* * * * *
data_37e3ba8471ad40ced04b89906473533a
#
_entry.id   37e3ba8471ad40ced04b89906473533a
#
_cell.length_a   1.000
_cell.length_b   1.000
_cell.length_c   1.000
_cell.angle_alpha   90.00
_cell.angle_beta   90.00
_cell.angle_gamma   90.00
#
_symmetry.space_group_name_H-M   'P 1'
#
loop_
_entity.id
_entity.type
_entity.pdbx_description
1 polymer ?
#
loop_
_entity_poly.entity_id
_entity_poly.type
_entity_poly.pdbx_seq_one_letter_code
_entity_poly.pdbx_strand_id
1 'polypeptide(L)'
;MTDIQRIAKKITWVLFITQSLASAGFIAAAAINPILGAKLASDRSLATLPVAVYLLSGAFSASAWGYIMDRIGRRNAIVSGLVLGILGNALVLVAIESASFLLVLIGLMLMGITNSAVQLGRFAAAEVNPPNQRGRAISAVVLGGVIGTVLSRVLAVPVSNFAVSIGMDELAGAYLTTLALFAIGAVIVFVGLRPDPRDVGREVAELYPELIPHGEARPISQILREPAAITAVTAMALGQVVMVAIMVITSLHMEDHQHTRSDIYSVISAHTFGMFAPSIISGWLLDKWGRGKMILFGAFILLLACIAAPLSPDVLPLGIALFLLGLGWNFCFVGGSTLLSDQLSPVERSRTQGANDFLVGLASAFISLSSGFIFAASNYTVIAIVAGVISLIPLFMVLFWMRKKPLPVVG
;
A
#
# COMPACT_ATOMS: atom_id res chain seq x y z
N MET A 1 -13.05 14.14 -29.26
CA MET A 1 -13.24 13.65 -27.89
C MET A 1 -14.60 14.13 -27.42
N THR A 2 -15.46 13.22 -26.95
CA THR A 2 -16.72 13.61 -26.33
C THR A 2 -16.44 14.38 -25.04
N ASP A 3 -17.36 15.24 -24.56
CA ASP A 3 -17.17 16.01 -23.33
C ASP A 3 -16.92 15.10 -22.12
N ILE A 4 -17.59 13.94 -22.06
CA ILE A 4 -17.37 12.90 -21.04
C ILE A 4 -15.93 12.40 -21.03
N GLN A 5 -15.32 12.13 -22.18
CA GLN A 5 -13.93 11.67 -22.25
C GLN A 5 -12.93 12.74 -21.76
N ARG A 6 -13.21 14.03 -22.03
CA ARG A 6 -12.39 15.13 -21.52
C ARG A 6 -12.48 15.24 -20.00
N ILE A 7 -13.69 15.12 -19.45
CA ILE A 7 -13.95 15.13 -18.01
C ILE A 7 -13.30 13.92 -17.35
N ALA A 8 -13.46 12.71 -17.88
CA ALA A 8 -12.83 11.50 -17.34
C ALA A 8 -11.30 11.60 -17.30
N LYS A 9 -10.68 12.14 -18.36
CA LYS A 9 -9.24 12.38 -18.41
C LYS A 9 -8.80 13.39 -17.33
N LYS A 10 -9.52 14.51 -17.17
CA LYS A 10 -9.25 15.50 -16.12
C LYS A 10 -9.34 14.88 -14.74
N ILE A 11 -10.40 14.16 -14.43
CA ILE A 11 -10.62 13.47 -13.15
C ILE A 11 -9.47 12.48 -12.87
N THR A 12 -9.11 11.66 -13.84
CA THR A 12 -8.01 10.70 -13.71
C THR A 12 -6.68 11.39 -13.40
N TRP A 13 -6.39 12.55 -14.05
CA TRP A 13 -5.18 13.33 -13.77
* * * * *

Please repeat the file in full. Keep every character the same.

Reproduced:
data_37e3ba8471ad40ced04b89906473533a
#
_entry.id   37e3ba8471ad40ced04b89906473533a
#
_cell.length_a   1.000
_cell.length_b   1.000
_cell.length_c   1.000
_cell.angle_alpha   90.00
_cell.angle_beta   90.00
_cell.angle_gamma   90.00
#
_symmetry.space_group_name_H-M   'P 1'
#
loop_
_entity.id
_entity.type
_entity.pdbx_description
1 polymer ?
#
loop_
_entity_poly.entity_id
_entity_poly.type
_entity_poly.pdbx_seq_one_letter_code
_entity_poly.pdbx_strand_id
1 'polypeptide(L)'
;MTDIQRIAKKITWVLFITQSLASAGFIAAAAINPILGAKLASDRSLATLPVAVYLLSGAFSASAWGYIMDRIGRRNAIVSGLVLGILGNALVLVAIESASFLLVLIGLMLMGITNSAVQLGRFAAAEVNPPNQRGRAISAVVLGGVIGTVLSRVLAVPVSNFAVSIGMDELAGAYLTTLALFAIGAVIVFVGLRPDPRDVGREVAELYPELIPHGEARPISQILREPAAITAVTAMALGQVVMVAIMVITSLHMEDHQHTRSDIYSVISAHTFGMFAPSIISGWLLDKWGRGKMILFGAFILLLACIAAPLSPDVLPLGIALFLLGLGWNFCFVGGSTLLSDQLSPVERSRTQGANDFLVGLASAFISLSSGFIFAASNYTVIAIVAGVISLIPLFMVLFWMRKKPLPVVG
;
A
#
# COMPACT_ATOMS: atom_id res chain seq x y z
N MET A 1 -13.05 14.14 -29.26
CA MET A 1 -13.24 13.65 -27.89
C MET A 1 -14.60 14.13 -27.42
N THR A 2 -15.46 13.22 -26.95
CA THR A 2 -16.72 13.61 -26.33
C THR A 2 -16.44 14.38 -25.04
N ASP A 3 -17.36 15.24 -24.56
CA ASP A 3 -17.17 16.01 -23.33
C ASP A 3 -16.92 15.10 -22.12
N ILE A 4 -17.59 13.94 -22.06
CA ILE A 4 -17.37 12.90 -21.04
C ILE A 4 -15.93 12.40 -21.03
N GLN A 5 -15.32 12.13 -22.18
CA GLN A 5 -13.93 11.67 -22.25
C GLN A 5 -12.93 12.74 -21.76
N ARG A 6 -13.21 14.03 -22.03
CA ARG A 6 -12.39 15.13 -21.52
C ARG A 6 -12.48 15.24 -20.00
N ILE A 7 -13.69 15.12 -19.45
CA ILE A 7 -13.95 15.13 -18.01
C ILE A 7 -13.30 13.92 -17.35
N ALA A 8 -13.46 12.71 -17.88
CA ALA A 8 -12.83 11.50 -17.34
C ALA A 8 -11.30 11.60 -17.30
N LYS A 9 -10.68 12.14 -18.36
CA LYS A 9 -9.24 12.38 -18.41
C LYS A 9 -8.80 13.39 -17.33
N LYS A 10 -9.52 14.51 -17.17
CA LYS A 10 -9.25 15.50 -16.12
C LYS A 10 -9.34 14.88 -14.74
N ILE A 11 -10.40 14.16 -14.43
CA ILE A 11 -10.62 13.47 -13.15
C ILE A 11 -9.47 12.48 -12.87
N THR A 12 -9.11 11.66 -13.84
CA THR A 12 -8.01 10.70 -13.71
C THR A 12 -6.68 11.39 -13.40
N TRP A 13 -6.39 12.55 -14.05
CA TRP A 13 -5.18 13.33 -13.77